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It would appear that trademark owners and practitioners across Canada will have to wait a little longer for the implementation of regulations to bring Canada’s Trade-marks Act in accordance with the Madrid Protocol, the Nice Agreement and the Singapore Treaty.

As many observers of the IP profession in Canada are well aware, the now-deposed Conservative government introduced widespread changes to Canada’s Trade-marks Act in a 2014 omnibus bill. These long-awaited changes are envisioned to bring Canadian trademark law in accordance with its obligations under the aforementioned international intellectual property agreements.

However, Ms. Johanne Bélisle, the Commissioner of Patents, Registrar of Trademarks and Chief Executive Officer of the Canadian Intellectual Property Office (CIPO), gave an address at the Annual Meeting of the Intellectual Property Institute of Canada (IPIC) in October 2015 in which she gave an update on the changes. She suggested that the expected date for implementation of the Singapore Treaty and Madrid Protocol will be delayed until early 2018, as opposed to late 2015 or early 2016, which had been originally suggested by CIPO.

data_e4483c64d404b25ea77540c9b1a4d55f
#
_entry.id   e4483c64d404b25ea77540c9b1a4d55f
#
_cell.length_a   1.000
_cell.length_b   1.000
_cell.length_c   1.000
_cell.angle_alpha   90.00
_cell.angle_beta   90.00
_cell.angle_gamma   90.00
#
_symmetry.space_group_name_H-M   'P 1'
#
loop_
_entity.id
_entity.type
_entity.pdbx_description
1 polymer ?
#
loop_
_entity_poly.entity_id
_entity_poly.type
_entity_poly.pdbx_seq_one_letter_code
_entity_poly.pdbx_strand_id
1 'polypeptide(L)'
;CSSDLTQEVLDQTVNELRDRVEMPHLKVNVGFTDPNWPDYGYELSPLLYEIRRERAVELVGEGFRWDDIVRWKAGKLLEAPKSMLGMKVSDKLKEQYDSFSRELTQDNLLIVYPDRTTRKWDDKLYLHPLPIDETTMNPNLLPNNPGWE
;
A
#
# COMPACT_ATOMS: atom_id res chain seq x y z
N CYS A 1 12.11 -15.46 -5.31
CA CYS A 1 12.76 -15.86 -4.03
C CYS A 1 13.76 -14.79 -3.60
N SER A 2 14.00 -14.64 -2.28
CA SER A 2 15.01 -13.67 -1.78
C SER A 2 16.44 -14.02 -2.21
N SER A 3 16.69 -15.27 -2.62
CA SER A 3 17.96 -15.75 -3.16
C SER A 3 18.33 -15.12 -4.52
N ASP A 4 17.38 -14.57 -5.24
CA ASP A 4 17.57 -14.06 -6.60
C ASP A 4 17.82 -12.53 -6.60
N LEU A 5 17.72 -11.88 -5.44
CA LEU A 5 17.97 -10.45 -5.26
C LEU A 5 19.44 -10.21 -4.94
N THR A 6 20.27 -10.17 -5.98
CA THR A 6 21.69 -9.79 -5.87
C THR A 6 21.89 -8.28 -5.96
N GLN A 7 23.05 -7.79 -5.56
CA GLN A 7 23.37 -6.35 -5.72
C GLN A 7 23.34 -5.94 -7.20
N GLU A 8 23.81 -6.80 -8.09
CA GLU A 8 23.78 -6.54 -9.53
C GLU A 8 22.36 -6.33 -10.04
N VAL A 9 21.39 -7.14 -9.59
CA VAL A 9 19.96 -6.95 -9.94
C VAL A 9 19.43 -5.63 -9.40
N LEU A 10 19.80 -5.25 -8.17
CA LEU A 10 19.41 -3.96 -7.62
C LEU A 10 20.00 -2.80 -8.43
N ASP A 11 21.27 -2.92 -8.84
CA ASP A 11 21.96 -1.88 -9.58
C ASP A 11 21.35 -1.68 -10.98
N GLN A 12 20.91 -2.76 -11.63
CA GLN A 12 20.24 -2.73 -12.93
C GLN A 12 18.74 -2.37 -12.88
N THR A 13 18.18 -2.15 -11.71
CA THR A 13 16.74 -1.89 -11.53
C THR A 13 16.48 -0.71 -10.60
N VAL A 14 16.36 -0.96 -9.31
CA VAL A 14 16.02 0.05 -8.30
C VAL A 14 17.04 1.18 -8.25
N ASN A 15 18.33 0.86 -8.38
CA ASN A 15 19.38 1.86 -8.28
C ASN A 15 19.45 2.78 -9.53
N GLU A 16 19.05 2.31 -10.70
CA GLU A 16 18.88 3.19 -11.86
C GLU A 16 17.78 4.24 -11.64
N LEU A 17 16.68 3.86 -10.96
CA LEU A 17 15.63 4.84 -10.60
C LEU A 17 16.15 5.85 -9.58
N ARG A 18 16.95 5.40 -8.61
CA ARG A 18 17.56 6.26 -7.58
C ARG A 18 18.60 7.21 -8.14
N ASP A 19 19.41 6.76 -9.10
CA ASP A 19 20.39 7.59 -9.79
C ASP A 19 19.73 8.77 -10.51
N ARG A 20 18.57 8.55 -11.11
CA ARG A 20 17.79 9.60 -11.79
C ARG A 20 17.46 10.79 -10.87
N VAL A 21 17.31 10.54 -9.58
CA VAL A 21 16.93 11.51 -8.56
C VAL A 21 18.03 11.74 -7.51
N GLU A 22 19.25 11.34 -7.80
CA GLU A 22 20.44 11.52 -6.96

At this time, this information has not been officially confirmed nor communicated to the trademark profession by CIPO. However, it certainly suggests that the wait for Canada’s harmonization with the international trademark regime will unfortunately take longer than initially expected.

Stay tuned to Nelligan O’Brien Payne’s IP law blog at IP@Nelligan for further updates!

This content is not intended to provide legal advice or opinion as neither can be given without reference to specific events and situations. © 2021 Nelligan O’Brien Payne LLP.

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